Whether people can easily fly abroad for summer holidays is proving to be quite the battleground in the UK. This morning Heathrow airport chief executive John Holland-Kaye has welcomed the UK government’s proposed traffic light system approach to travel – where countries will be graded at different risk levels according to their infection and vaccination numbers. However, he’s not impressed with the proposed testing regime that goes with it.

PA Media quotes him telling BBC Breakfast “It’s good news that we now have flying opened up again from 17 May at the earliest, and I think the risk-based approach with this traffic light system is a good step forward.

The number of confirmed coronavirus cases in Germany increased by 25,464 to 2,956,316, data from the Robert Koch Institute (RKI) for infectious diseases showed today. The reported death toll rose by 296 to 78,003, the tally showed.

The country is facing two different crises about its handling of the pandemic – over the procurement of vaccines and over the central imposition of rules to try to contain it.

Good morning from London, it’s Martin Belam taking over from Kate Lyons here. PA Media has put together a handy guide to the state of play with Covid restrictions in the UK.

Wales: The Welsh government announced yesterday it had decided to lift restrictions on household mingling a week earlier than planned. Two households will be able to meet indoors from 3 May instead of 10 May.

Hopes are rising for foreign holidays to be permitted from 17 May, with the public given a “watchlist” of countries whose quarantine status is at risk of changing to help with planning and to avoid the chaos of last summer.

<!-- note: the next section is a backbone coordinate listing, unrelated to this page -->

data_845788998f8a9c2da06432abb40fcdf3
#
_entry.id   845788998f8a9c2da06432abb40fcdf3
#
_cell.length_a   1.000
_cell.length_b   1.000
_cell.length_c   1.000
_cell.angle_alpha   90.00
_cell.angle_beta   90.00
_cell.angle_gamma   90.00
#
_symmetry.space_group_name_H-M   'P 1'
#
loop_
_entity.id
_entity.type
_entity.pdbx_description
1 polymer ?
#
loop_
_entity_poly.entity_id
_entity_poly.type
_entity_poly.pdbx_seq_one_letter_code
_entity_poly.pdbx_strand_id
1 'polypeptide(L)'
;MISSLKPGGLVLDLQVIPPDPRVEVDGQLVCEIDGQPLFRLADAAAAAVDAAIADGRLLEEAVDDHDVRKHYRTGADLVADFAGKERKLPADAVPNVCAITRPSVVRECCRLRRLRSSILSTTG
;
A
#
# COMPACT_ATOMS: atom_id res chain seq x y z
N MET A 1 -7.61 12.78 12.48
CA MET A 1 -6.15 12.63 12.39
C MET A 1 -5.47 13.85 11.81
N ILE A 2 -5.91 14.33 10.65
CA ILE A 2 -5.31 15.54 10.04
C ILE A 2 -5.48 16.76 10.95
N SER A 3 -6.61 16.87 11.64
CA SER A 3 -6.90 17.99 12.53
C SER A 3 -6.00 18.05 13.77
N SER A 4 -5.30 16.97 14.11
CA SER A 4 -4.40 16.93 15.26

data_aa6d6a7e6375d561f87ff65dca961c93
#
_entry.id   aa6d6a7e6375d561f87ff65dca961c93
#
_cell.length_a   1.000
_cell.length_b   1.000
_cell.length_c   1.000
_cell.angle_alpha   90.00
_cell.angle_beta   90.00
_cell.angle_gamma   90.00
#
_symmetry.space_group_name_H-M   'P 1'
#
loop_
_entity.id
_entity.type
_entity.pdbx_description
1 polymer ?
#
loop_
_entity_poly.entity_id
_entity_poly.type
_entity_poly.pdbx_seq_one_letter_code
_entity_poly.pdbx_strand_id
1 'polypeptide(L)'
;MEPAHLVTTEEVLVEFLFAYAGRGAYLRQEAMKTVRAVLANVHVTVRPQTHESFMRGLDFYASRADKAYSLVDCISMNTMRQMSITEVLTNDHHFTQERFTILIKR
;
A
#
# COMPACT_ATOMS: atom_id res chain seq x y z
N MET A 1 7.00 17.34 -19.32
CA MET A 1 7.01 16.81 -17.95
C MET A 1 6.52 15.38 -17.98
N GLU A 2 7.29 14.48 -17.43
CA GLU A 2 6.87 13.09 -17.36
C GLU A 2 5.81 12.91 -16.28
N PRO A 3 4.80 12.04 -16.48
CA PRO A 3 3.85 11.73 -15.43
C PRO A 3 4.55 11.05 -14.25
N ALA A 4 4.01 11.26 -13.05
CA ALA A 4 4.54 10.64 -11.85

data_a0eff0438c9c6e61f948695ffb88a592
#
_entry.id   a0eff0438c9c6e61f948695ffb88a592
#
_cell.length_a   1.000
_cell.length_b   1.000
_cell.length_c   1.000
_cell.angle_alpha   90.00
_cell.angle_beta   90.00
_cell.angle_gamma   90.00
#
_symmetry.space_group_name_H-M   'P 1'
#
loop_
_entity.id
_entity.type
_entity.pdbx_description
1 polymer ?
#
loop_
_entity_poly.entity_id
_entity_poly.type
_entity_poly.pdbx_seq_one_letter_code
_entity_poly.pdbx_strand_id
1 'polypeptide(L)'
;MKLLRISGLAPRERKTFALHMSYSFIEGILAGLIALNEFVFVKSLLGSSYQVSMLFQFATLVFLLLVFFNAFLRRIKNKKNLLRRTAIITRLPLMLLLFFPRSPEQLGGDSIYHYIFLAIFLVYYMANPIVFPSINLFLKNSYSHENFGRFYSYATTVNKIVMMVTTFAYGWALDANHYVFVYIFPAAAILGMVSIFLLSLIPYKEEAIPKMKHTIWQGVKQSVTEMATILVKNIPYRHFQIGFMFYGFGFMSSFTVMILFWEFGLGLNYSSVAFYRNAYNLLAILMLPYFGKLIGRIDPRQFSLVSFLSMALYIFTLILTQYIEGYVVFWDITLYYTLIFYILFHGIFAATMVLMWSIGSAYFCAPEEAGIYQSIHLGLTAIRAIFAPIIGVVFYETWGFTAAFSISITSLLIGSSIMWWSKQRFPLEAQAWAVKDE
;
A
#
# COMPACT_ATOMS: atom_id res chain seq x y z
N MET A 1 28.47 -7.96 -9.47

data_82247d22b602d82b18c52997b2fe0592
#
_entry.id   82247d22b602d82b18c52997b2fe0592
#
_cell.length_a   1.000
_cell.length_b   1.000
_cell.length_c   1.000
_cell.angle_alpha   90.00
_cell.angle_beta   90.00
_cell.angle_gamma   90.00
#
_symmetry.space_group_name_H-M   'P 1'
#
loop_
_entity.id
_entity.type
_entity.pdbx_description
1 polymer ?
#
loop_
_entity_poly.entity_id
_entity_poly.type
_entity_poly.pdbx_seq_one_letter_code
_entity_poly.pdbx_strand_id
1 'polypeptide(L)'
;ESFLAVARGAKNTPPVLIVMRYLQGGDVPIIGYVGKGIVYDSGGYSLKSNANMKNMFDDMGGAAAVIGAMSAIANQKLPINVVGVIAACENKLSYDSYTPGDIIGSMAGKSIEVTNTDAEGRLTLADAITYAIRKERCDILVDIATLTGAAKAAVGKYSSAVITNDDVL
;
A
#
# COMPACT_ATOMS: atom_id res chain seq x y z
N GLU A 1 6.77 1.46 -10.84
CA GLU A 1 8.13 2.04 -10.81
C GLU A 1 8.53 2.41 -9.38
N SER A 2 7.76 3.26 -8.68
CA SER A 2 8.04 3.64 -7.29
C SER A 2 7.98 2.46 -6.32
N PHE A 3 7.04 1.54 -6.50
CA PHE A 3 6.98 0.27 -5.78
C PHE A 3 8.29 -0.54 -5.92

Under the proposals, countries will be placed in a traffic light system with green, amber and red lists that will set out whether, and where, travellers must isolate on returning to England, government officials confirmed.

Related: Covid plan for England: trips abroad could be permitted from May

The bad news from Thailand continued on Friday, as the south-east Asian nation reported 559 new coronavirus cases and one new death.

The new cases took the total number of infections to 30,869, with 96 deaths.

Back to Australia, where the vaccine rollout is facing a major shake-up after the federal government released advice last night to avoid giving the AstraZeneca vaccine to under-50s amid fears of a potential link to unusual blood clots.

Related: What does Australia’s new advice on the AstraZeneca Covid vaccine mean and what is the risk?

France’s top health body is set to announce today that recipients of a first dose of AstraZeneca’s Covid-19 vaccine who are under 55 should get a second shot with a new-style messenger-RNA vaccine, according to two sources aware of the plans.

Two mRNA vaccines, one from Pfizer and BioNTech and one from Moderna, are approved for use in France.

In Australia, the government’s announcement last night that people under 50 should not receive the AstraZeneca vaccine due to risk of blood clots, unless it is clear the benefits outweigh the risks, has been wreaking havoc with Australia’s already fraught vaccine rollout.

Hello and welcome to today’s coronavirus coverage. I’m Kate Lyons and I’ll be kicking things off.

Today we start with some concerning news from Asia, where various countries are looking at fears of a fourth wave of the virus.